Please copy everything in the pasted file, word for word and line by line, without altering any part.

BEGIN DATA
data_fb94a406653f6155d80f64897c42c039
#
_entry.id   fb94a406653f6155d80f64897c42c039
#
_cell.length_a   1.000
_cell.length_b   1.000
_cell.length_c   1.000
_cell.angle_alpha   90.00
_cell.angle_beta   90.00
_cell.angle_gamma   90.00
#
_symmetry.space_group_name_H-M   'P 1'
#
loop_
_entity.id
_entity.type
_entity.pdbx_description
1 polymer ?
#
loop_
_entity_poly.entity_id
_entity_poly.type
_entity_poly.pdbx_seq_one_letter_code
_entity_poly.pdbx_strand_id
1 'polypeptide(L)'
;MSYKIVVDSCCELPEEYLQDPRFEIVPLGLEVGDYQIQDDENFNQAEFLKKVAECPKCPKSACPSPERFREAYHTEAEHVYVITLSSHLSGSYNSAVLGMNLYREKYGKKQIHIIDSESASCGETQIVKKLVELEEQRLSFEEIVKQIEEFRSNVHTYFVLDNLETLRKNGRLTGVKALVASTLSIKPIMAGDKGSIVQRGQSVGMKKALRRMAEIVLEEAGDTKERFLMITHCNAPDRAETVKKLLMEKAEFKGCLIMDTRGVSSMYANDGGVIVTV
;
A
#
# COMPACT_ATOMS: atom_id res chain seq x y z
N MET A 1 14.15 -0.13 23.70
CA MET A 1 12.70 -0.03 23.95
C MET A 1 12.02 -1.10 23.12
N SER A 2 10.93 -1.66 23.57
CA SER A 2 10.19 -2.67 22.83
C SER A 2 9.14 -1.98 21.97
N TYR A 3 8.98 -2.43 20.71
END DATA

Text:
data_fb94a406653f6155d80f64897c42c039
#
_entry.id   fb94a406653f6155d80f64897c42c039
#
_cell.length_a   1.000
_cell.length_b   1.000
_cell.length_c   1.000
_cell.angle_alpha   90.00
_cell.angle_beta   90.00
_cell.angle_gamma   90.00
#
_symmetry.space_group_name_H-M   'P 1'
#
loop_
_entity.id
_entity.type
_entity.pdbx_description
1 polymer ?
#
loop_
_entity_poly.entity_id
_entity_poly.type
_entity_poly.pdbx_seq_one_letter_code
_entity_poly.pdbx_strand_id
1 'polypeptide(L)'
;MSYKIVVDSCCELPEEYLQDPRFEIVPLGLEVGDYQIQDDENFNQAEFLKKVAECPKCPKSACPSPERFREAYHTEAEHVYVITLSSHLSGSYNSAVLGMNLYREKYGKKQIHIIDSESASCGETQIVKKLVELEEQRLSFEEIVKQIEEFRSNVHTYFVLDNLETLRKNGRLTGVKALVASTLSIKPIMAGDKGSIVQRGQSVGMKKALRRMAEIVLEEAGDTKERFLMITHCNAPDRAETVKKLLMEKAEFKGCLIMDTRGVSSMYANDGGVIVTV
;
A
#
# COMPACT_ATOMS: atom_id res chain seq x y z
N MET A 1 14.15 -0.13 23.70
CA MET A 1 12.70 -0.03 23.95
C MET A 1 12.02 -1.10 23.12
N SER A 2 10.93 -1.66 23.57
CA SER A 2 10.19 -2.67 22.83
C SER A 2 9.14 -1.98 21.97
N TYR A 3 8.98 -2.43 20.71